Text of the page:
WordPress is a powerful and easy-to-use content management system. It started out as a simple blogging engine and in the years since has developed into a full-featured CMS capable of supporting almost any sort of site a business or solo webmaster might need — it’s also still very good for blogging.

However, as WordPress has become more capable, it’s also become more complex, in many ways more complex than a blogging engine needs to be. The trend over the last couple of years has been away from heavier database-dependent dynamic site generators and towards simpler blogging software. There are a number of different approaches to these lightweight blogging engines, each with advantages and disadvantages, largely depending on the sort of user you are.

I’m going to take a look at five of my favorite lightweight blogging applications, each of which is worthy of consideration if you’re looking for something that’s lighter on your hosting plan than WordPress.


WordPress is a dynamic site generator that uses PHP and database queries to build complex pages. Statamic keeps the PHP, but discards the database, instead relying on a flat filesystem for storage of files. Statamic is a modern content management system, with a focus on beautiful design, including in its elegant and intuitive control panel. Unlike the other software we’re about to look at, Statamic is not purely a blogging engine, and is closer to a full-blown CMS without the overhead of a database.


Jekyll is at the other end of the spectrum to Statamic. Whereas Statamic is dynamic and uses PHP, Jekyll is a static site generator. In a nutshell, Jekyll takes a set of template pages and content written in Markdown, processes them, and spits out a website, which can then be uploaded to a server. Static sites are lightning fast. Jekyll might be a bit of a head scratcher for users not familiar with HTML, CSS, and JavaScript — a little knowledge of Ruby helps, too, although it’s not required. If you want to give Jekyll a spin, there is an excellent tutorial to get you started.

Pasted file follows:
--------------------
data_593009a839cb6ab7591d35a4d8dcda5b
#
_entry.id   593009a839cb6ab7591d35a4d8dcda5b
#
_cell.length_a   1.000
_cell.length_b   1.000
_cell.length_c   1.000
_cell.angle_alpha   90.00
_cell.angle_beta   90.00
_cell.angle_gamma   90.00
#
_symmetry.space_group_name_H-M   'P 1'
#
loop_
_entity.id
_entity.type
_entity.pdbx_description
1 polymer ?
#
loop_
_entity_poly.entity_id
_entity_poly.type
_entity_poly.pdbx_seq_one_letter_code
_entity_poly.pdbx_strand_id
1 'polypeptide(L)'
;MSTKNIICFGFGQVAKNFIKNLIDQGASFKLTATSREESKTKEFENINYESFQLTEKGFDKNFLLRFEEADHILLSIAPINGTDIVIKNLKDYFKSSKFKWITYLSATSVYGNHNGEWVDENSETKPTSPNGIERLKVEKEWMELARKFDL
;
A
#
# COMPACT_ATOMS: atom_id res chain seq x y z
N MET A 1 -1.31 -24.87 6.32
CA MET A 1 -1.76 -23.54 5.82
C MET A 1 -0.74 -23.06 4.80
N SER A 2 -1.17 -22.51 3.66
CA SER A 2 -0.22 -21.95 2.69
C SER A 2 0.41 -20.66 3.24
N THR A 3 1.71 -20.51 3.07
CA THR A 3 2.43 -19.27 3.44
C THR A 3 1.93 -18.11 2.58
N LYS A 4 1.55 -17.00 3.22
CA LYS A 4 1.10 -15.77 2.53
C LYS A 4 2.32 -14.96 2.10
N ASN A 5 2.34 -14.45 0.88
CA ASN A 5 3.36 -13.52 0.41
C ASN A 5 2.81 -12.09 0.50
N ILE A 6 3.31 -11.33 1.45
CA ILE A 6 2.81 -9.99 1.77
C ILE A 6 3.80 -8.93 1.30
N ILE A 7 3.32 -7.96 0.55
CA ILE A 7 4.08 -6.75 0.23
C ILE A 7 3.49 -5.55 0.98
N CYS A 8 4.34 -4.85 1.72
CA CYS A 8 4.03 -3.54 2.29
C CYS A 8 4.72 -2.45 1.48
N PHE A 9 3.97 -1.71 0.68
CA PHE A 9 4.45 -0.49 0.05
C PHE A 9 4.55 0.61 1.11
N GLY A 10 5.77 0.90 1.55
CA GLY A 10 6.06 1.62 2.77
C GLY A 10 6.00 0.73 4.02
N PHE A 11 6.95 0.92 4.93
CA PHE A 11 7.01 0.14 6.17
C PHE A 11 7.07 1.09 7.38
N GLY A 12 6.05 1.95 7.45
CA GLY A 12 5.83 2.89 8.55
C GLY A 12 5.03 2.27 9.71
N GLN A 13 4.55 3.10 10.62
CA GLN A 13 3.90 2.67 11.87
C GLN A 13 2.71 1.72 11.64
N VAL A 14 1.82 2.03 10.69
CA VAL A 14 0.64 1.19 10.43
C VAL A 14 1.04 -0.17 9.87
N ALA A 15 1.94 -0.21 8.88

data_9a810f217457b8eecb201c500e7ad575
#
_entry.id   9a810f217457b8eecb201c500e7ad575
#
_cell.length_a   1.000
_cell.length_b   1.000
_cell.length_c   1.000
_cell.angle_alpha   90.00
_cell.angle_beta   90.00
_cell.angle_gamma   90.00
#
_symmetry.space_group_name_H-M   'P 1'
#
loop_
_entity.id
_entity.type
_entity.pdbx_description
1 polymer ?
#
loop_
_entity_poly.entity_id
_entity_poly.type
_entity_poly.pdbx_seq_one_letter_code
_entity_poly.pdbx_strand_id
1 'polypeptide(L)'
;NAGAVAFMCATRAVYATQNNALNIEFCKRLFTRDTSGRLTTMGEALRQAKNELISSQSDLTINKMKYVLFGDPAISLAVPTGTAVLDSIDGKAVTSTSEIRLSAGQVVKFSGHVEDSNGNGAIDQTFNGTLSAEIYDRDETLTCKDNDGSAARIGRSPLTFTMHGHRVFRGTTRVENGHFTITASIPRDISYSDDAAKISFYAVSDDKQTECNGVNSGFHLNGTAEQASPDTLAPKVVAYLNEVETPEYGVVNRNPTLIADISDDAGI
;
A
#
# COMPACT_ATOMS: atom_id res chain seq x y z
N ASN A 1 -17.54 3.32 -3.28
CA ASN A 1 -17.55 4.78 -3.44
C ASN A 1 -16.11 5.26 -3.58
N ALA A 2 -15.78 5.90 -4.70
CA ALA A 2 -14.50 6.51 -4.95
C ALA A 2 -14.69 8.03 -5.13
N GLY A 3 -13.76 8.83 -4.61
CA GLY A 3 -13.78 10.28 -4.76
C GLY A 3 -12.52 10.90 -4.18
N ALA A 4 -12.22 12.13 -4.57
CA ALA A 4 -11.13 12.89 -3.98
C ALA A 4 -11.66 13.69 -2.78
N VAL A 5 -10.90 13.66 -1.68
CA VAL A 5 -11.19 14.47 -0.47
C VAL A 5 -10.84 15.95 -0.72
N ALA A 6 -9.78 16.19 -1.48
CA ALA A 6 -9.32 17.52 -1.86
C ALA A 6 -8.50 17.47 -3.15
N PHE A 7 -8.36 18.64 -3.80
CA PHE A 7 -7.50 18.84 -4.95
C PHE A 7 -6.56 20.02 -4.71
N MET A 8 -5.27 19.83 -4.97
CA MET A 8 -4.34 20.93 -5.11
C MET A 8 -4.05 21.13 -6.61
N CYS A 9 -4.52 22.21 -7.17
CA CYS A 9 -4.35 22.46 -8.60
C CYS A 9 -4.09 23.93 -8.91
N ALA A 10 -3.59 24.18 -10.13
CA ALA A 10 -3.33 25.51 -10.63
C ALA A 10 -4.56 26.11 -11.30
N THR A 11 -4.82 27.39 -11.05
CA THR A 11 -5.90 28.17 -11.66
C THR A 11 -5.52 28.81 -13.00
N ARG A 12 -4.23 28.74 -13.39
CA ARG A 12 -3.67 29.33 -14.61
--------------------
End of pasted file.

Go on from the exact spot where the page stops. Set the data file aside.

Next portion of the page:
Jekyll is best suited for those with a bit of web development experience, but if you want to use Jekyll without the learning curve, Octopressis a great solution. A framework build on top of Jekyll, Octopress takes care of templates, CSS, and scripts. It provides a responsive layout, support for social media, easy theming, and has numerous plugins available.

Anchor CMS

Anchor is another of the recent Markdown-based blogging engines, and it prides itself on its tiny footprint. Weighing in at less than 150kb, Anchor is small, lightweight, configurable, and very easy to use. Publishing is a simple matter of uploading a Markdown file. For those of you who want lightweight blogging that’s super easy to use, Anchor CMS is an excellent choice.



Blogging doesn’t get much simpler than Dropplets. It takes around 30 seconds to install. Publishing involves a quick upload, after which Dropplets will process and format the post before publishing it. Dropplets itself is free, and it comes with a couple of great looking templates, but further templates, which can be accessed via the Dropplets interface, can be quite expensive when compared to competing blogging platforms (although they’re much less expensive than the average premium WordPress theme). If you’re fed up with the unnecessary overhead that WordPress brings along, and you’re prepared to learn Markdown and some basic web development skills, any of these lightweight blogging engines makes a great foundation.

About Rachel Gillevet – Rachel is the technical writer for WiredTree, a leader in fully managed dedicated and vps hosting. Follow Rachel and WiredTree on Twitter, @wiredtree, Like them on Facebook and check out more of their articles on their web hosting blog.